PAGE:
Police Detective Career Outlook

Not unlike police officers, severe budgetary cuts plaguing many states, counties, and cities have resulted in cuts in law enforcement budgets and, therefore, job availability. According to the Bureau of Labor Statistics (BLS) the projected growth rate for police detectives through 2024 is a meager four percent despite steady increases in crime rates across the country.

Due to this low projection it becomes even more important for those desiring this job to ensure that they possess at least the minimum education and experience necessary. Not only will such qualifications improve one has chances of attaining the position but the additional experience and education provide necessary knowledge to increase one has chances of success.

Daily Activities of a Police Detective

  • Collecting, bagging, and analyzing evidence from crime scenes, suspects, victims, and witnesses
  • Interviewing suspects, witnesses, informants, and victims to facilitate reconstruction of a crime
  • Working closely with crime scene investigators and other forensic personnel; some of whom can be difficult
  • Testifying in court and informing jurors
  • Following leads
  • Analyzing information
  • Attending autopsies to gather additional evidence
  • Acting as victim advocates in the search for justice
  • Writing reports
  • Requesting assistance from and/or exchanging information with other law enforcement agencies and/or attorneys
  • Analyzing reports by other law enforcement and/or forensic personnel
  • Taking notes and preparing diagrams at crime scenes
  • Photographing crime scenes effectively to include location, scale, and type of evidence
  • Traveling throughout their own and different jurisdictions while investigating criminal activity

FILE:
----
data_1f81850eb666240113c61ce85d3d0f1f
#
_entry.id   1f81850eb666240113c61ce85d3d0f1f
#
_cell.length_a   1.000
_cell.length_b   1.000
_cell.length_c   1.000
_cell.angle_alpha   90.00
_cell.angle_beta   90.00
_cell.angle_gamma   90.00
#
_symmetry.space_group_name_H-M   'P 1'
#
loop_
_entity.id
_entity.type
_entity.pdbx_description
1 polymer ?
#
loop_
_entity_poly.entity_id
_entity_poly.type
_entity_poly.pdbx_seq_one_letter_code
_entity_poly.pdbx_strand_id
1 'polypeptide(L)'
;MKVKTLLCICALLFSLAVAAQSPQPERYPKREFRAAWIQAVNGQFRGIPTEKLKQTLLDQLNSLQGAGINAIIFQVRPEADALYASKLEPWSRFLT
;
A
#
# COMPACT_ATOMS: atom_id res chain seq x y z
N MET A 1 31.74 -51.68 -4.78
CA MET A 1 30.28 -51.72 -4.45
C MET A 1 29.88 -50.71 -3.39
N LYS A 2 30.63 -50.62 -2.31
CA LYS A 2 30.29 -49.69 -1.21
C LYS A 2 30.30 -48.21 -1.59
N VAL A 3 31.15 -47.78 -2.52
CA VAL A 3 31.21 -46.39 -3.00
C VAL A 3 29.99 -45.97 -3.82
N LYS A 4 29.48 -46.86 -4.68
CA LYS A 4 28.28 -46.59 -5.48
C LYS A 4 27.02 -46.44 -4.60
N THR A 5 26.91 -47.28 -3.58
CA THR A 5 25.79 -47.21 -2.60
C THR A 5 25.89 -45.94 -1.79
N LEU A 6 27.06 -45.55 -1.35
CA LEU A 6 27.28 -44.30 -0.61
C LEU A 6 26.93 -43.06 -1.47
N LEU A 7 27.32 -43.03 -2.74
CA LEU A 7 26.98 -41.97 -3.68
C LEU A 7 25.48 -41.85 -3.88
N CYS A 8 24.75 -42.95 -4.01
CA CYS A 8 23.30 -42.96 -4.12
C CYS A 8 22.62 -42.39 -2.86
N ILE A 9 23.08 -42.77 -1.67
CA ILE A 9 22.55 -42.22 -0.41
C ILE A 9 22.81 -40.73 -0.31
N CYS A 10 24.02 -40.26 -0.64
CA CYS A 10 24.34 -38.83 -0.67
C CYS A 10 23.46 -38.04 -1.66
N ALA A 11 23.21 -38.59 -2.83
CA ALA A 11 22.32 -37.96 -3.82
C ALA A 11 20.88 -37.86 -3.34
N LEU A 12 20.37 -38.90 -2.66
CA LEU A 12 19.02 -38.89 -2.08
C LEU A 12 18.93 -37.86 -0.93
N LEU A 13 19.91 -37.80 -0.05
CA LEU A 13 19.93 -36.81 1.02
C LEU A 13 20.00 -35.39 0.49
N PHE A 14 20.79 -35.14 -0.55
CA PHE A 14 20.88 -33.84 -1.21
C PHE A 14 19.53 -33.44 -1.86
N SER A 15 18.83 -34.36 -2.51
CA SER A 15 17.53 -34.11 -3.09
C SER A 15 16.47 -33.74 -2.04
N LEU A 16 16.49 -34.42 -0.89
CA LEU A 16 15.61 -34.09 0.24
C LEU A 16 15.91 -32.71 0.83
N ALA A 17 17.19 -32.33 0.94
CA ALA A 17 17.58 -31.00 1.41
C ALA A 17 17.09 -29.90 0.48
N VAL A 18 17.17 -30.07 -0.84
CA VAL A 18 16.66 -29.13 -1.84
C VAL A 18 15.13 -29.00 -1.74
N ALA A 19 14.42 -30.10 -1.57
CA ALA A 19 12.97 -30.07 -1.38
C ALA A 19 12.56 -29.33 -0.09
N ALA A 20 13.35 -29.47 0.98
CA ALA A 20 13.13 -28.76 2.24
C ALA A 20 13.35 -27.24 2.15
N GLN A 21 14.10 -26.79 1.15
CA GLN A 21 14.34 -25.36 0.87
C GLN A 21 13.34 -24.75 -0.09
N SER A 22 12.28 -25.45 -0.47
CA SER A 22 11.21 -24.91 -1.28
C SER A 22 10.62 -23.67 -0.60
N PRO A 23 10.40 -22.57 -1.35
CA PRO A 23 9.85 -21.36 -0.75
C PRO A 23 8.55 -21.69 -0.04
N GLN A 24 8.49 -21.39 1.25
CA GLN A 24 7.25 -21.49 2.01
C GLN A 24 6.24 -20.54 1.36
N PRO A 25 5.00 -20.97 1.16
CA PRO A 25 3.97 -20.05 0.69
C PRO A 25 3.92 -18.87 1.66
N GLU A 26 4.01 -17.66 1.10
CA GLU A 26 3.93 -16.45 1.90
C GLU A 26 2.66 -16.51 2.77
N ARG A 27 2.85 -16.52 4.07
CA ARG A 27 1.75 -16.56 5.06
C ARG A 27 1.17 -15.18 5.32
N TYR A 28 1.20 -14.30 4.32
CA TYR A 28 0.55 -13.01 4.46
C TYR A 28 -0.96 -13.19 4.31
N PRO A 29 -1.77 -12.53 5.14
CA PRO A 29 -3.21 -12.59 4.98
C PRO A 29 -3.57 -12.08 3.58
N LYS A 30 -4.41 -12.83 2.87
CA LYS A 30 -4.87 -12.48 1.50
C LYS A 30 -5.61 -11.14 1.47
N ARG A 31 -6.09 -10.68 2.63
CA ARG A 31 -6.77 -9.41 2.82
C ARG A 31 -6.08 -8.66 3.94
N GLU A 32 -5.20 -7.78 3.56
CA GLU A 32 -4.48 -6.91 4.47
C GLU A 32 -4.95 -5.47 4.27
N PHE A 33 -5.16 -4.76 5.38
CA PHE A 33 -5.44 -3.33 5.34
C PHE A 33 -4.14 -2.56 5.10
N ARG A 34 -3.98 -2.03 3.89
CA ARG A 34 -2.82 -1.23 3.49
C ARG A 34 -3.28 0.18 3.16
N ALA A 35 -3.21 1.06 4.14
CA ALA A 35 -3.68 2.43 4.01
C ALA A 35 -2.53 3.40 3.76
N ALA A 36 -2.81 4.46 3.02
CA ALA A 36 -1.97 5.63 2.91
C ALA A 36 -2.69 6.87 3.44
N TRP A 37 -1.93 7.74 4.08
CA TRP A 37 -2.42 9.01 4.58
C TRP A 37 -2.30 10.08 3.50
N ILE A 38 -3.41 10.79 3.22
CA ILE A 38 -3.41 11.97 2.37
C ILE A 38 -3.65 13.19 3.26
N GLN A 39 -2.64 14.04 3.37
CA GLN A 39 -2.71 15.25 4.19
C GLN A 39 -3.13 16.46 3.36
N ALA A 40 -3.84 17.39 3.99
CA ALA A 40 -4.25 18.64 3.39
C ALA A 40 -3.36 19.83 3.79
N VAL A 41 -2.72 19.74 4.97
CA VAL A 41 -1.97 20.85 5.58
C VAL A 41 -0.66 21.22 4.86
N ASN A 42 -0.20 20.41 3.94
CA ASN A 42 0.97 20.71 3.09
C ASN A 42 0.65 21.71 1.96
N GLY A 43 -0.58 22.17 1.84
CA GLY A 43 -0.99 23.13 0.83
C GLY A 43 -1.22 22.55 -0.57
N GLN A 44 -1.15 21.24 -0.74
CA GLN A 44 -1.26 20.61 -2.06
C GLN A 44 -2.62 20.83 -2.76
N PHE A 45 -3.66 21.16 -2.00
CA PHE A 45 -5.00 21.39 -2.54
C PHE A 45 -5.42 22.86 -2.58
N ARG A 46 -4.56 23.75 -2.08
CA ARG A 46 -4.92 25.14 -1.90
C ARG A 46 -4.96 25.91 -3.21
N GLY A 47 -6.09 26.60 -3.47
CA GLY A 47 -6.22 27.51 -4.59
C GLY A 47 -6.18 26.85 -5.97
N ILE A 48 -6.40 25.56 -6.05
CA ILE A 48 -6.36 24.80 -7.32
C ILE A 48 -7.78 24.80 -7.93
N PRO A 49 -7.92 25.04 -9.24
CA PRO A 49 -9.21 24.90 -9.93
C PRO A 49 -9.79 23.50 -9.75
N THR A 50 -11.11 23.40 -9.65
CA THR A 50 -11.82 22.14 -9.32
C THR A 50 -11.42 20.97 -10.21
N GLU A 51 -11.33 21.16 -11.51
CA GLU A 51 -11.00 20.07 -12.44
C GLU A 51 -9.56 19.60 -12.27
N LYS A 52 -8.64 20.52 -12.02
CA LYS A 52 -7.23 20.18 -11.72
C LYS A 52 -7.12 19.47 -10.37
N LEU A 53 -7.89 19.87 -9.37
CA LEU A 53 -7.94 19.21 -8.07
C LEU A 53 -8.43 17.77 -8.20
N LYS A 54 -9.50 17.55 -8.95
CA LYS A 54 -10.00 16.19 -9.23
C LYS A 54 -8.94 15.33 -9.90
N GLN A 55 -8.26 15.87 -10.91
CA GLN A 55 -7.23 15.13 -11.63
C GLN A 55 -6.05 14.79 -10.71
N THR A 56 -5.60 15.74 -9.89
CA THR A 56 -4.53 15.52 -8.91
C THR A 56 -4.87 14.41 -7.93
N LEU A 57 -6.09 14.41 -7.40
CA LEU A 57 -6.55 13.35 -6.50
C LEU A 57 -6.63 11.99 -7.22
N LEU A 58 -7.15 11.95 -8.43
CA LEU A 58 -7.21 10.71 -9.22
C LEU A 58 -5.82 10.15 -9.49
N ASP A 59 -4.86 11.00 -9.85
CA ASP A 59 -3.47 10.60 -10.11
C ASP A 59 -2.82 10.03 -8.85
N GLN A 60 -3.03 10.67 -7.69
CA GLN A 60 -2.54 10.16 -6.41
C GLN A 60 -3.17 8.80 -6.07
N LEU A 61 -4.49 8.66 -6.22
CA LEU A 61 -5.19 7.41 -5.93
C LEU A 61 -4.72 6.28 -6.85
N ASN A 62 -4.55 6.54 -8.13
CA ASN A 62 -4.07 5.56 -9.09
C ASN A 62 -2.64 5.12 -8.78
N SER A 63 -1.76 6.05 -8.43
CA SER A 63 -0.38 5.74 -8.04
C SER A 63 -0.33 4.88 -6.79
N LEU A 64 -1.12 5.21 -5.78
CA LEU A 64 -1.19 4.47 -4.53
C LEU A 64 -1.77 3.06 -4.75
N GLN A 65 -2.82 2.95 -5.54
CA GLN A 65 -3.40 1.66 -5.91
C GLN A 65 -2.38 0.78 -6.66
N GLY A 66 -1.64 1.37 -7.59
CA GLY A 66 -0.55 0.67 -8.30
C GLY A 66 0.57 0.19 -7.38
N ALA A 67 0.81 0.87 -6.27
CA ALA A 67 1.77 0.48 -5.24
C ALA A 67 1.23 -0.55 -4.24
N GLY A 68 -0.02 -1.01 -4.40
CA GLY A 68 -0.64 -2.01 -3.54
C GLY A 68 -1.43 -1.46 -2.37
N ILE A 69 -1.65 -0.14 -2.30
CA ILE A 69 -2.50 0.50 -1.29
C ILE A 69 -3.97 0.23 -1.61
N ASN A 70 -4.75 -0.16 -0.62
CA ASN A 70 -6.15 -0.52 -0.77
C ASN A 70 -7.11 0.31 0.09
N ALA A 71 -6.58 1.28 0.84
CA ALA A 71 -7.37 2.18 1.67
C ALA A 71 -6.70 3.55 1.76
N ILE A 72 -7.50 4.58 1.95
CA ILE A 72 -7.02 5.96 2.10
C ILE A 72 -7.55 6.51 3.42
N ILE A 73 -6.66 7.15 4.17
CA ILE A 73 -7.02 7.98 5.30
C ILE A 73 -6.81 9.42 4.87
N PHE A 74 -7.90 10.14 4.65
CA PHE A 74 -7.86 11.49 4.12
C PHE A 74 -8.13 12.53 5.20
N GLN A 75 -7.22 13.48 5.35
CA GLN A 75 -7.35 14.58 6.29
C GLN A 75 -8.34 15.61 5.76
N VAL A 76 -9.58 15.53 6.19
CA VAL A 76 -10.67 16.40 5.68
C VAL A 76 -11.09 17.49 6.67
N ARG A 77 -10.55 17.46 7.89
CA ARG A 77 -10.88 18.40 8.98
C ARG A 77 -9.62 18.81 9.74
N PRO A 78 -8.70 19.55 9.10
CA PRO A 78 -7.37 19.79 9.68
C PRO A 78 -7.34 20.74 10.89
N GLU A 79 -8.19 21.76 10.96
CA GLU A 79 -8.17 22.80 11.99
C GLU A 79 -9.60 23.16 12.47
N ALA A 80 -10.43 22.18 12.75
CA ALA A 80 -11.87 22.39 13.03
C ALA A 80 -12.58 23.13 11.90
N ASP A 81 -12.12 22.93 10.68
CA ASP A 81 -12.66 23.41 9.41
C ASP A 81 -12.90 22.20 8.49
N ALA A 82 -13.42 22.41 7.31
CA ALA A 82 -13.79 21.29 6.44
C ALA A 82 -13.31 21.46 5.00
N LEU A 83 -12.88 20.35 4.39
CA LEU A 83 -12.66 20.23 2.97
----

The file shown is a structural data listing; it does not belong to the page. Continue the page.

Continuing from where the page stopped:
• Following potentially dead-end leads
  • Keeping detailed records of investigations and interactions with others
  • Performing surveillance on potential suspects

Special Skills for Being a Police Detective

  • A high level of attention to detail and the ability to keep meticulous records
  • The ability to relocate if necessary
  • The ability and willingness to work overtime, nights, weekends, and holidays
  • Excellent interviewing and interrogating skills
  • Creativity in eliciting confessions and piecing together the elements of the crime from the evidence  
  • Thorough knowledge of crime scene processing and how to successfully identify and collect evidence
  • Knowledge of photography, particularly forensic photography, and how to photograph crime scene evidence with close, mid-range, and panoramic shots
  • The capacity to cultivate trust from individuals to ensure their cooperation
  • A high level of patience as some crimes are not easily solved
  • Understanding fingerprint evidence and knowledge of the various databases such as the Integrated Automated Fingerprint Identification System (IAFIS)
  • Effective supervisory skills to ensure effective communication with subordinates
  • Ability to critically think and synthesize information from a number of diverse source

Additional Knowledge Helpful for Police Detectives

  • Rules of evidence and knowledge of the American court system
  • The various definitions of each type of crime
  • Constitutional issues affecting law enforcement activities (e.g. Miranda, Terry stops, proper searches and seizures)
  • Demographics, hot spots, and other necessary information regarding their particular jurisdictional area
  • Chain of command protocol
  • Chain of custody procedures
  • Departmental policies and procedures
  • Law enforcement codes of ethics

Still Looking for a Criminal Justice Program?

Below are some of the top criminal justice degree writeups. You can review the program page, or schools by state to find detailed information about the degree or career.